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Malaria Vaccine Sansaria PfSPZ Put on FDA Fast Track

The US Food and Drug Administration (FDA) is designating Sansaria PfSPZ, a malaria vaccine, to the “fast track” a move that will expedite the process for the drug, now in review.

The US Food and Drug Administration (FDA) is designating a malaria vaccine to the “fast track”—a move to expedite the process for drugs in review if they treat serious conditions or fill an unmet need.

Sanaria PfSPZ is the only malaria vaccine, according to the company, to have ever received this distinction. By putting the vaccine on the “fast track,” it now becomes eligible for Accelerated Approval and Priority Review which gets the drug to market more quickly.

Research has shown that the vaccine, “protected 100% of subjects at 3 weeks after the last dose of vaccine and 55% at 14 months. Completed and ongoing follow-on studies at military and civilian sites in the United States and in Germany and Africa are designed to optimize the immunization regimen, so as to achieve high-level protection against all strains of Plasmodium falciparum malaria.”

In a press release, Sanaria Inc. CEO Stephen Hoffman said, "US FDA Fast Track designation for our malaria vaccine is a strong indicator that we've gotten beyond the proof of science and are moving toward licensure. We expect [that the] PfSPZ Vaccine will be the world's first FDA-licensed malaria vaccine, and we will be able to use it to halt transmission and eliminate Plasmodium falciparum malaria from geographically defined regions and provide protection against malaria to travelers and military personnel visiting malaria endemic regions."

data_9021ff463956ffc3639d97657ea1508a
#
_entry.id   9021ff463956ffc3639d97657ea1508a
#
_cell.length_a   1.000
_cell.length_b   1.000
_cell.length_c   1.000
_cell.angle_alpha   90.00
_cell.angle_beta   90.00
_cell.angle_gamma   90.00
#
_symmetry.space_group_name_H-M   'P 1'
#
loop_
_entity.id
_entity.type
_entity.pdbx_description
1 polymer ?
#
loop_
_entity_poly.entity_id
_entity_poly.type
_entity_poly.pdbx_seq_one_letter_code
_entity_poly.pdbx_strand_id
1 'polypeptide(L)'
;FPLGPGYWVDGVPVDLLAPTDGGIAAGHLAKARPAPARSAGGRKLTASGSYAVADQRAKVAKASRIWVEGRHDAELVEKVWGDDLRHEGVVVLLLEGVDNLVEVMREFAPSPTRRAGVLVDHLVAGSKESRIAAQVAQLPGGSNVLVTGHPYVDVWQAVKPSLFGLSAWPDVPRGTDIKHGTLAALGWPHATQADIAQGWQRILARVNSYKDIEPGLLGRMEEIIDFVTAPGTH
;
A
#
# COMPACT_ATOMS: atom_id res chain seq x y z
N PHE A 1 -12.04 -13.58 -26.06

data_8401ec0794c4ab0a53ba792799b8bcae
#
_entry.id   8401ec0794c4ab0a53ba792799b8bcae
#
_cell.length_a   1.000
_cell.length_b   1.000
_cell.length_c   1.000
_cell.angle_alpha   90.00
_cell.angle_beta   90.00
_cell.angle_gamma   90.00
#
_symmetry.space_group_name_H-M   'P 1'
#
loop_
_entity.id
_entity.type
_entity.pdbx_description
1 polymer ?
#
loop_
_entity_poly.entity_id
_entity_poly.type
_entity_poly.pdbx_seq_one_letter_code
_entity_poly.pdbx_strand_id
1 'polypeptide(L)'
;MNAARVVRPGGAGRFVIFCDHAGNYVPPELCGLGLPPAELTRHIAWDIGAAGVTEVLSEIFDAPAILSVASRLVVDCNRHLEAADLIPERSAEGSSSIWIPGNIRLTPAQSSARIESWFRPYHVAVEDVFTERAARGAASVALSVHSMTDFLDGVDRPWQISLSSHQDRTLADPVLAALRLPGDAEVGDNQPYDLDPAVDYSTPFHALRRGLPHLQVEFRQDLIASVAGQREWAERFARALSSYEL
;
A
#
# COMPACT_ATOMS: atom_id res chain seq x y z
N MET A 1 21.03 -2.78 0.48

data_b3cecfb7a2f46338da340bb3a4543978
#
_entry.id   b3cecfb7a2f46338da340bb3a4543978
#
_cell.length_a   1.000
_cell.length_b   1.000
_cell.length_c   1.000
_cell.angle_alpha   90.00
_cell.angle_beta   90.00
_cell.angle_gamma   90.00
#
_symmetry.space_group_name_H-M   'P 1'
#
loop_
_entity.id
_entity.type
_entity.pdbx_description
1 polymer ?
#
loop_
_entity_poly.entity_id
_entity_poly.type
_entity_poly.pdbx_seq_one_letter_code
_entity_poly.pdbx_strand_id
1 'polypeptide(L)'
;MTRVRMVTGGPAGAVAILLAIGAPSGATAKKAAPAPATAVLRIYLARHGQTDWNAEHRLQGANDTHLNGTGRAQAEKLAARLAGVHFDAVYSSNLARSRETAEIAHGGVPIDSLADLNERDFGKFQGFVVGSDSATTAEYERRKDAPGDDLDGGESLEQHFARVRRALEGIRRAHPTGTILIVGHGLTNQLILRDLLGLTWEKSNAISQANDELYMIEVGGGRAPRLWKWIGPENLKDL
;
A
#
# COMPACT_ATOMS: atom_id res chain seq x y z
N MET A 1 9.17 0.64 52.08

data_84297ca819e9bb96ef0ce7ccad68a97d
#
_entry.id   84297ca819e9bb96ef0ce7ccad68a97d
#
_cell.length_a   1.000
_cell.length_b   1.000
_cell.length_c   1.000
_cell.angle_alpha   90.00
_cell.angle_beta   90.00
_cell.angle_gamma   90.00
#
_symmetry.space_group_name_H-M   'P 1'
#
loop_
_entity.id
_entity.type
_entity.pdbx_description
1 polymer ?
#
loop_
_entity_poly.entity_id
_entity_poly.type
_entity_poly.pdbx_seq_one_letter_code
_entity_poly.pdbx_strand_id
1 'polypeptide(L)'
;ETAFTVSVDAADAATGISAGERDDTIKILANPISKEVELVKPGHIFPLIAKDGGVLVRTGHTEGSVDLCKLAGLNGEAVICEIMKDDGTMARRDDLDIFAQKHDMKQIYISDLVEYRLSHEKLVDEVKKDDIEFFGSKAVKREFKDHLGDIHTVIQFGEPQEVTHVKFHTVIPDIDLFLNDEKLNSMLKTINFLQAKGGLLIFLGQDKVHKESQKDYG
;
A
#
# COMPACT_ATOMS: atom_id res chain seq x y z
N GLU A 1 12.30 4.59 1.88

In the United States, where there are 1,500 cases of malaria diagnosed annually, health providers should always obtain travel history from their patients if malaria is suspected. Rapid diagnosis and treatment is critical in preventing the transmission to others. Left untreated, malaria could be fatal. According to the Centers for Disease Control and Prevention, 214 million cases of malaria were estimated in 2015 worldwide and approximately 438,000 people died in the same year, most of them children from the African Region.

The vaccine is currently in phase 3 clinical trials in the United States, Europe, and Africa. The subjects range from 6 month old infants to adults, and the trials will finalize the regimen for immunization.

Phase 3 trials will begin to establish how to safely administer vaccinations to hundreds of thousands of people. In the company’s press release, Dr. Kenneth A. Bertram, MD, PhD, FACP, principal assistant for acquisition for the US Army Medical Research and Materiel Command (USAMRMC) at Ft. Detrick, Maryland said, “We are excited to continue working with Sanaria, the FDA, and academic partners to develop a safe and effective malaria vaccine for United States service members and the world community."

Feature Picture Source: Global Panorama / flickr / Creative Commons​.